Accessibility navigation


Global warming and ocean stratification: a potential result of large extraterrestrial impacts

Joshi, M., von Glasow, R., Smith, R. S., Paxton, C. G.M., Maycock, A. C., Lunt, D. J., Loptson, C. and Markwick, P. (2017) Global warming and ocean stratification: a potential result of large extraterrestrial impacts. Geophysical Research Letters, 44 (8). pp. 3841-3848. ISSN 0094-8276

[img]
Preview
Text - Published Version
· Please see our End User Agreement before downloading.

641kB
[img] Text - Accepted Version
· Restricted to Repository staff only

843kB

It is advisable to refer to the publisher's version if you intend to cite from this work. See Guidance on citing.

To link to this item DOI: 10.1002/2017GL073330

Abstract/Summary

The prevailing paradigm for the climatic effects of large asteroid or comet impacts is a reduction in sunlight and significant short-term cooling caused by atmospheric aerosol loading. Here we show, using global climate model experiments, that the large increases in stratospheric water vapor that can occur upon impact with the ocean cause radiative forcings of over +20 W m−2 in the case of 10 km sized bolides. The result of such a positive forcing is rapid climatic warming, increased upper ocean stratification, and potentially disruption of upper ocean ecosystems. Since two thirds of the world's surface is ocean, we suggest that some bolide impacts may actually warm climate overall. For impacts producing both stratospheric water vapor and aerosol loading, radiative forcing by water vapor can reduce or even cancel out aerosol-induced cooling, potentially causing 1–2 decades of increased temperatures in both the upper ocean and on the land surface. Such a response, which depends on the ratio of aerosol to water vapor radiative forcing, is distinct from many previous scenarios for the climatic effects of large bolide impacts, which mostly account for cooling from aerosol loading. Finally, we discuss how water vapor forcing from bolide impacts may have contributed to two well-known phenomena: extinction across the Cretaceous/Paleogene boundary and the deglaciation of the Neoproterozoic snowball Earth.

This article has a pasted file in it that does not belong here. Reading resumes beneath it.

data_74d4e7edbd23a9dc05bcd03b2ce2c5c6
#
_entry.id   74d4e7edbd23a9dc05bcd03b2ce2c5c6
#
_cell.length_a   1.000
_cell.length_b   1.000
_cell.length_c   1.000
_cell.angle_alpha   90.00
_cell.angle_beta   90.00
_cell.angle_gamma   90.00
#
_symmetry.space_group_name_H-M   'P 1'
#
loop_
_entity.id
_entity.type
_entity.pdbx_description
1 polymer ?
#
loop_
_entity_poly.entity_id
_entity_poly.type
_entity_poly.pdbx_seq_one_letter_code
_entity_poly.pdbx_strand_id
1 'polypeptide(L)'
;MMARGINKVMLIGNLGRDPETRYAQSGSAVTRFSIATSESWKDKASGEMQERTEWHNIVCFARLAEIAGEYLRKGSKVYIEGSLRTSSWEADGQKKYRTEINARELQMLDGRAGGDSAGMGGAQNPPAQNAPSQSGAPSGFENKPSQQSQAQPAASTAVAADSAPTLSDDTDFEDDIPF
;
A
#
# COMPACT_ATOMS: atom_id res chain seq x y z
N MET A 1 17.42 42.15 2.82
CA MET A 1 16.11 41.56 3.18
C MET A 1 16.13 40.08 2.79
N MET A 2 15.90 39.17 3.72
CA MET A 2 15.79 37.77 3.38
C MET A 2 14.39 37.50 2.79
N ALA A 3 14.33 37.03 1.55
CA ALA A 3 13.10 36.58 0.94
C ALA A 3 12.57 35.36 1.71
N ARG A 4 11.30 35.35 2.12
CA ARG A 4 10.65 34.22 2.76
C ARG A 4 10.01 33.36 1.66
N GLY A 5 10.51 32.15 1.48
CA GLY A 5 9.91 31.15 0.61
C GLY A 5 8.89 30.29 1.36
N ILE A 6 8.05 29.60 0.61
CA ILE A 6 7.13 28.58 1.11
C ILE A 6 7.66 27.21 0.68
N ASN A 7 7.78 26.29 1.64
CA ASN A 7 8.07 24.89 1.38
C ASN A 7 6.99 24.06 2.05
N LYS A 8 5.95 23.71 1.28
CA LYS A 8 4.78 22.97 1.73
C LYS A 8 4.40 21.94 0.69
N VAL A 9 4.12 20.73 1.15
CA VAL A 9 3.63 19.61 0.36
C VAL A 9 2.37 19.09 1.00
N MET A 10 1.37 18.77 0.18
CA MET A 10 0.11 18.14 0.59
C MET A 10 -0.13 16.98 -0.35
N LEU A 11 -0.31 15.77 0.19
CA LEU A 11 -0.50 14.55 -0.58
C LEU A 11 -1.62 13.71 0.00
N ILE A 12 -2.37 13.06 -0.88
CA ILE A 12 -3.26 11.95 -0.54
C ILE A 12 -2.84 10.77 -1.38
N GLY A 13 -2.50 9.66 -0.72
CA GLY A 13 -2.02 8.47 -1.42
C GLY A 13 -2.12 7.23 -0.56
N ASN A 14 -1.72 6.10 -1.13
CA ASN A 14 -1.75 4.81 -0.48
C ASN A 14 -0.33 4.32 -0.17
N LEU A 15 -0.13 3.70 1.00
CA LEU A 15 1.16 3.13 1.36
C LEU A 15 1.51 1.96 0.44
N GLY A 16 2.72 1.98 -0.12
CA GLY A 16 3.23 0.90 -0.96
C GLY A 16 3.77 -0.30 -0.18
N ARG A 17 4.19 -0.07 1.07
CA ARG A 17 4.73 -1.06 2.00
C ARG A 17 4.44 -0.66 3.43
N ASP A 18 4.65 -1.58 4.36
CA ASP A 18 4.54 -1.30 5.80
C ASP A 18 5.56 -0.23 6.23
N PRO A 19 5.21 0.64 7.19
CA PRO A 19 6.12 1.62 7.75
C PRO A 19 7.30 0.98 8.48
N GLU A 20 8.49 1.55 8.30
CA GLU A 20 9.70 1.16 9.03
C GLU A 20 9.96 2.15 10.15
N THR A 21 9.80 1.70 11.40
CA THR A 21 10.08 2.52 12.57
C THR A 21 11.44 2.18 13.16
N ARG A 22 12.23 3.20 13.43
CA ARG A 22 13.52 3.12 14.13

Item Type:Article
Refereed:Yes
Divisions:Faculty of Science > School of Mathematical, Physical and Computational Sciences > NCAS
Faculty of Science > School of Mathematical, Physical and Computational Sciences > Department of Meteorology
ID Code:71596
Publisher:American Geophysical Union

Downloads

Downloads per month over past year

University Staff: Request a correction | Centaur Editors: Update this record

Page navigation